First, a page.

The International Monetary Fund projected, in its World Economic Outlook released in April, that advanced economies would expand at a 2.2 percent annual rate this year and 2.3 percent in 2015, after growing 1.3 percent last year. The IMF saw less marked improvement for emerging market and developing economies, with 4.9 percent and 5.3 percent growth this year and next, compared with 4.7 percent in 2013.
Federal Reserve policy makers are monitoring risks abroad as potentially harmful to their growth estimates and their plans for winding down monthly asset purchases meant to stimulate the economy, which have ballooned the central bank’s balance sheet to an unprecedented $4.3 trillion.
“One prominent risk is that adverse developments abroad, such as heightened geopolitical tensions or an intensification of financial stresses in emerging market economies, could undermine confidence in the global economic recovery,” Fed Chair Janet Yellen told the Senate Budget Committee in May 8 testimony.
Political unrest in Ukraine and a military coup in Thailand are among recent global trends that also are keeping exporters on guard, including New Britain, Connecticut-based power tool provider Stanley Black & Decker Inc.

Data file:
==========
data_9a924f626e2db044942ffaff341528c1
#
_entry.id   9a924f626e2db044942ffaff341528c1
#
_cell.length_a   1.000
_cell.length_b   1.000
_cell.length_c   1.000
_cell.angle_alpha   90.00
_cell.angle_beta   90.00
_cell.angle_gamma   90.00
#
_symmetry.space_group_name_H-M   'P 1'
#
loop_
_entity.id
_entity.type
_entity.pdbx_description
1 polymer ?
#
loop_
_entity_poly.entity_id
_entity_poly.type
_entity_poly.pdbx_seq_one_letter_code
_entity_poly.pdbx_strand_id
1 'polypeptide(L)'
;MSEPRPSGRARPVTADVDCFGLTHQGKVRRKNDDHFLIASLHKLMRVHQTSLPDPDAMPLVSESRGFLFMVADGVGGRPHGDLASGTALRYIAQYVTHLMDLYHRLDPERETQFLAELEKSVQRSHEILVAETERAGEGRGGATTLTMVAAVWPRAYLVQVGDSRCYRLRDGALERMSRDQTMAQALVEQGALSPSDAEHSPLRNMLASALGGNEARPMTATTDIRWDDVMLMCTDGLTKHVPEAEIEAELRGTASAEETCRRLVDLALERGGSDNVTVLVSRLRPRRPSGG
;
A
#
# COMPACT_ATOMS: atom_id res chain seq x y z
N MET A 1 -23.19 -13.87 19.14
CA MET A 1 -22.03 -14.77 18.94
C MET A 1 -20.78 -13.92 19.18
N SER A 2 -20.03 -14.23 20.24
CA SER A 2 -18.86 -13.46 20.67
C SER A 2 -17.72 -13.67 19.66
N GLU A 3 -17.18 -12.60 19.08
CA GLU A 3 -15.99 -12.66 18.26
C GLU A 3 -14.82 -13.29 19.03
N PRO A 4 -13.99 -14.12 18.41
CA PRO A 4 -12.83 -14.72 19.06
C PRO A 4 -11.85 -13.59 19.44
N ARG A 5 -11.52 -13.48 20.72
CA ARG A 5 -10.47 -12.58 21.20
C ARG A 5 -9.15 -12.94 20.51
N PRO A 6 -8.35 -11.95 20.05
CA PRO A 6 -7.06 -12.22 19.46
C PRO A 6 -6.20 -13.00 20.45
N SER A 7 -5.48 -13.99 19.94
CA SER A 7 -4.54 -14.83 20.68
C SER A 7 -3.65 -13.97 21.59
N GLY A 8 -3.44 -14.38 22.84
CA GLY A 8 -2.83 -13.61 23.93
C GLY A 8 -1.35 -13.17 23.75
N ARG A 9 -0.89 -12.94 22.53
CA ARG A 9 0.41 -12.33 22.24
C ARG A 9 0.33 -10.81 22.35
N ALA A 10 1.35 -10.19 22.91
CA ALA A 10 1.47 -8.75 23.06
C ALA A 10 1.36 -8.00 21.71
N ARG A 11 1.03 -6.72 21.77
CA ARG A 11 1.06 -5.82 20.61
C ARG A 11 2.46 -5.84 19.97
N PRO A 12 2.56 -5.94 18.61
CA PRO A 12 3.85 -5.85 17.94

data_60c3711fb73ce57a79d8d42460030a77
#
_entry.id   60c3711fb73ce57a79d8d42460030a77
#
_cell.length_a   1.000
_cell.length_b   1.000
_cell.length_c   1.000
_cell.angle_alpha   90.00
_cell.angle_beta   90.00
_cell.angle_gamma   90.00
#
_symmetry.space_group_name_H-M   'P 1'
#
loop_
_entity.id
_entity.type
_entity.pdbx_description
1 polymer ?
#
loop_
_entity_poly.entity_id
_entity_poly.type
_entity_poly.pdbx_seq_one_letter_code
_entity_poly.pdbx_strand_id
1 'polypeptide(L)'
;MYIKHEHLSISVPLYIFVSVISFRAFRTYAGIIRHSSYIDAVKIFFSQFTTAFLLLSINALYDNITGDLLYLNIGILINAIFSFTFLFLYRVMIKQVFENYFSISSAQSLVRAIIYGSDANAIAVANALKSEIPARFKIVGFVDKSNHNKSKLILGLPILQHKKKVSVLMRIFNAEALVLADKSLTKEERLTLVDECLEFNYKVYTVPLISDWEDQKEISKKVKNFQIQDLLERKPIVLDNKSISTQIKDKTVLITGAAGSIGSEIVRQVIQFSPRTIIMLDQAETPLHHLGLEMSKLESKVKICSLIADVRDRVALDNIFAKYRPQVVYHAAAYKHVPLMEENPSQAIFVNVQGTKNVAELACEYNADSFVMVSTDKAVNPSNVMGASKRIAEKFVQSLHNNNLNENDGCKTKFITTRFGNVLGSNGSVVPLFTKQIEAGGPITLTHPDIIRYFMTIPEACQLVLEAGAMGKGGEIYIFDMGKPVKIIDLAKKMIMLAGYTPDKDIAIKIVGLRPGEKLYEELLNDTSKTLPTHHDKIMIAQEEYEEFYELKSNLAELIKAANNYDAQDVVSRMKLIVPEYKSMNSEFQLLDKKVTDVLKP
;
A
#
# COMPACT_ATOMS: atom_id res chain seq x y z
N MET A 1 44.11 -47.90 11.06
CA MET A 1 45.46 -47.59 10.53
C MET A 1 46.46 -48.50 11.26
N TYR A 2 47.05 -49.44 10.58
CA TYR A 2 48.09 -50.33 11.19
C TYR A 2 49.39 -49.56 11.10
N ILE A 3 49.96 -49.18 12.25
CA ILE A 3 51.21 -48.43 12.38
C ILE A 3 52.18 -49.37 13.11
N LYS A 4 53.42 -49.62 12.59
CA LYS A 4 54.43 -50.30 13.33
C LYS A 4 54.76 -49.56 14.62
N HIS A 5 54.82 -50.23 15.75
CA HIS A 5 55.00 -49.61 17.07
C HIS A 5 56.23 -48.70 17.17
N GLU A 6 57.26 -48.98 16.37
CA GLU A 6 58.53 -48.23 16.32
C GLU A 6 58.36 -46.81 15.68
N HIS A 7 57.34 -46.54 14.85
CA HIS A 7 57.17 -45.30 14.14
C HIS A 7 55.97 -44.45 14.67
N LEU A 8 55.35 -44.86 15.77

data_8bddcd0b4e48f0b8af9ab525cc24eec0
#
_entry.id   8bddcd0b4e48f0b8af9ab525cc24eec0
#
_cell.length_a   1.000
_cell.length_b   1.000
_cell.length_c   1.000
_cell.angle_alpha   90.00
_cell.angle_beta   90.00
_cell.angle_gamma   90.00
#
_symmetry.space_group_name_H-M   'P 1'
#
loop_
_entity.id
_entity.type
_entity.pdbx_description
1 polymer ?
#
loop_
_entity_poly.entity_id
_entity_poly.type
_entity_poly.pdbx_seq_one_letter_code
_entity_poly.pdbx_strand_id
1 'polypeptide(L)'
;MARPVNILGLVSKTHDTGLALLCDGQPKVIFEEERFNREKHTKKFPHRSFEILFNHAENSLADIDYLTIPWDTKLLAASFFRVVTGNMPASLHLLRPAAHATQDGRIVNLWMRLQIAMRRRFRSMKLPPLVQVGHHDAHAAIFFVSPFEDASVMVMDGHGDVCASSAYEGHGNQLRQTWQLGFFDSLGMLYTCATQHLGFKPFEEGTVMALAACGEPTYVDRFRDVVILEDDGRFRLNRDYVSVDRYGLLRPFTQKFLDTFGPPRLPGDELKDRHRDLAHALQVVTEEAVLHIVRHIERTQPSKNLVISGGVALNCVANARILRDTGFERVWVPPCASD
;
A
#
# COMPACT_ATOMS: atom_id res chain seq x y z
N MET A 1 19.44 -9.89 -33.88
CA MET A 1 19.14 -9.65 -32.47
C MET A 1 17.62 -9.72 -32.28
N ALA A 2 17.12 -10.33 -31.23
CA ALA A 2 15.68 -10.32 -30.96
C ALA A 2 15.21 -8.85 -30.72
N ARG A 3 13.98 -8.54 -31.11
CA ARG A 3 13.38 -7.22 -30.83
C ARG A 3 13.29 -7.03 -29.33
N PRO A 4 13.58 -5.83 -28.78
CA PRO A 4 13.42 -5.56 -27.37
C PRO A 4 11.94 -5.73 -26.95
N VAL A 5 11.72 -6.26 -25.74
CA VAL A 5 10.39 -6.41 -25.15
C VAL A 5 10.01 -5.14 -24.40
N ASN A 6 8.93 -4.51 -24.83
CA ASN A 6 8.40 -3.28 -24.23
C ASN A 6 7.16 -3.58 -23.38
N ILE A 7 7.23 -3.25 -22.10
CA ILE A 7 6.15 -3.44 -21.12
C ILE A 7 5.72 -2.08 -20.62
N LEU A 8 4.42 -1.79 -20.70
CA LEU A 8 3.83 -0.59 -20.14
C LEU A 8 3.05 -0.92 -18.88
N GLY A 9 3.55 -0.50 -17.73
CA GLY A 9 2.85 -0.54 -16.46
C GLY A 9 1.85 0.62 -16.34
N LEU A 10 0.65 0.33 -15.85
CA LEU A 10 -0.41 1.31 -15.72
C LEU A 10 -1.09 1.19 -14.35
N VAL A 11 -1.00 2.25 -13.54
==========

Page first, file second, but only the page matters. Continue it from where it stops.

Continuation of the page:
“Russia has got its own issues, as we know. Turkey, Thailand -- you start to go through the list of countries, and they’re just aren’t that many non-situation specific countries out there in the emerging markets right now,” James Loree, president and chief operating officer, said at a May 28 conference.
“This big initiative that we invested in the emerging markets, we’re still generating good growth, but it’s a choppy, difficult environment,” he said, noting that the company’s investments are yielding about 9 percent to 11 percent growth where they would be at 20 to 25 percent under the “same environment we had two years ago.”
To contact the reporter on this story: Michelle Jamrisko in Washington at firstname.lastname@example.org
To contact the editor responsible for this story: Carlos Torres at email@example.com